The new oil agreement between Iraq’s federal government and the autonomous Kurdish government in the north appears to have left some room for confusion as to what the Kurds should do with the significant amount of oil that they do not export under Baghdad’s supervision.
According to the deal signed on Dec. 2, the Kurdistan Regional Government (KRG) pledges to export under Baghdad’s supervision 300,000 barrels of oil per day from oil fields it controls in Kirkuk province in addition to 250,000 barrels per day produced from the three provinces officially under the KRG’s jurisdiction.
In return, the Iraqi government will hand 17% of the national budget to the KRG. The deal will take effect from the beginning of the coming year.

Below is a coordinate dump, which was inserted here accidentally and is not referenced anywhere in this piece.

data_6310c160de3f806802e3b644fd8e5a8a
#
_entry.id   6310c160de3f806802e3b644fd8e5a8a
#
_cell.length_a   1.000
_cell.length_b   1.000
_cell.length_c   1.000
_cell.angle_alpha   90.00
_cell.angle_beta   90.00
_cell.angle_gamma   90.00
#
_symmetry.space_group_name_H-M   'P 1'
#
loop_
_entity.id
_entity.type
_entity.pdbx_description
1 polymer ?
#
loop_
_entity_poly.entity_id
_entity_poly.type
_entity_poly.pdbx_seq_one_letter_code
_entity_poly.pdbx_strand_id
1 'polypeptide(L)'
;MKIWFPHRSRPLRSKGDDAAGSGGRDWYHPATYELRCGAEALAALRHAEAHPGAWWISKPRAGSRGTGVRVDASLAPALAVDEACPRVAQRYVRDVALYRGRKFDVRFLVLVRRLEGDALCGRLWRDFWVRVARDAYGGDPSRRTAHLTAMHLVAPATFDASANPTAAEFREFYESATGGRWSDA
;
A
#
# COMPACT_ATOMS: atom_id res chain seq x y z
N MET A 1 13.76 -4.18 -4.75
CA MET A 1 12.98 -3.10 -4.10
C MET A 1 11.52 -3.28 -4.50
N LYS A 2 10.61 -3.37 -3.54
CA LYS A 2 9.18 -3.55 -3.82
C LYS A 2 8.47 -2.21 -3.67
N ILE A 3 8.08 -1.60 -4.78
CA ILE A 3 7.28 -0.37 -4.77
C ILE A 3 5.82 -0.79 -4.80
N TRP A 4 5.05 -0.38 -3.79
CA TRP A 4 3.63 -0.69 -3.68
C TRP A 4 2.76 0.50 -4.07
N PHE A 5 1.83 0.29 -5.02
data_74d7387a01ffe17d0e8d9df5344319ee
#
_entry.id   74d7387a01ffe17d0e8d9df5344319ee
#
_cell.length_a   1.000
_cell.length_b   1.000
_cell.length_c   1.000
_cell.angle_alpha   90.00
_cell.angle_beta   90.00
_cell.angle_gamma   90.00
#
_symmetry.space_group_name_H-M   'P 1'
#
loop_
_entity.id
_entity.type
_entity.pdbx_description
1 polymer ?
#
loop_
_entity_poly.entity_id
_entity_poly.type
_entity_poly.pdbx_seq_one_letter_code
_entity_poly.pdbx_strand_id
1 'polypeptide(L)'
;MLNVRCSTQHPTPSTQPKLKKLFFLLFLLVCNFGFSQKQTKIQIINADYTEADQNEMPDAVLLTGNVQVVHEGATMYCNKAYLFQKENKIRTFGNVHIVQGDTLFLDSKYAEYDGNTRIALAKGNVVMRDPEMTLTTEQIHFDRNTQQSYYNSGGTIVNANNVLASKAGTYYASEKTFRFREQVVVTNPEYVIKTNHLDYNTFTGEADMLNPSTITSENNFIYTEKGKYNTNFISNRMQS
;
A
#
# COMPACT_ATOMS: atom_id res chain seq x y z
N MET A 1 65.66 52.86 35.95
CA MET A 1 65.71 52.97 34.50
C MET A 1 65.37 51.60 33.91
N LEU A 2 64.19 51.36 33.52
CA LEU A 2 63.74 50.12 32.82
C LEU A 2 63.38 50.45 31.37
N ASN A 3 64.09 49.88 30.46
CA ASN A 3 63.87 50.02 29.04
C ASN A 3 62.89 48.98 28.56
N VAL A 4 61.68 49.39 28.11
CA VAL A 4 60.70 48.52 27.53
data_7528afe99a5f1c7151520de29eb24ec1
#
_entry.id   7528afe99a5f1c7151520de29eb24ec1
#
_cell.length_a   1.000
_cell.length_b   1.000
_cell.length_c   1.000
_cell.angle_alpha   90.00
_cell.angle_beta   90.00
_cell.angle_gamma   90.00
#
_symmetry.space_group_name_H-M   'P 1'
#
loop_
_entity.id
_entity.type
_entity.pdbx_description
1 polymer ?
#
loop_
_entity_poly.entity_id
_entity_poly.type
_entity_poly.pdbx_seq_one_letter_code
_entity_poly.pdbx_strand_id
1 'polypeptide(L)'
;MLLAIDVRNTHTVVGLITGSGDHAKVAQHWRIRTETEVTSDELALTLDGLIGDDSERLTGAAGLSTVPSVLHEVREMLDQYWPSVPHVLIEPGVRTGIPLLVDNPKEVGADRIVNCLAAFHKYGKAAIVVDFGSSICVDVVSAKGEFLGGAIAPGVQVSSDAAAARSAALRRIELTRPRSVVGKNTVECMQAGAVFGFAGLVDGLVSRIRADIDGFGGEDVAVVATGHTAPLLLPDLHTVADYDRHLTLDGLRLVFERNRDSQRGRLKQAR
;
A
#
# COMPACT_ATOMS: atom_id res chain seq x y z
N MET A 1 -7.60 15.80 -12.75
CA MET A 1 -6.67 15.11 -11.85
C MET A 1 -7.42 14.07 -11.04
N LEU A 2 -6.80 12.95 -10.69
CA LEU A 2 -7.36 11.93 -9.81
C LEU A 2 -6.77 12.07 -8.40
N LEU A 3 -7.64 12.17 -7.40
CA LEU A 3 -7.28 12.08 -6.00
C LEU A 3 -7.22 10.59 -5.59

However, the KRG produces more oil than the 250,000 barrels mentioned in the agreement. Dilshad Shaban, deputy chairmen of the energy committee in Kurdistan parliament, told Al-Monitor that the region currently produces 500,000 barrels per day, of which 150,000 is for domestic consumption and the rest used for export.
Hence, the key question is what the KRG will do with the remaining 100,000 barrels.
In a statement to the news media Dec. 3, KRG Deputy Prime Minister Qubad Talabani said that under the new deal with Baghdad, KRG oil exports would be legal, in an apparent reference to the remainder of produced oil not covered in the agreement.
However, Iraq’s Oil Ministry issued a counterstatement Dec. 6, saying the position of the Iraqi Oil Ministry and government was unchanged with regard to “the illegality of any oil dealings outside the numbers and frameworks” put forward in the bilateral agreement. It also denied the existence of any “verbal or written agreements” that might have given KRG the right to export oil outside the framework of the agreement.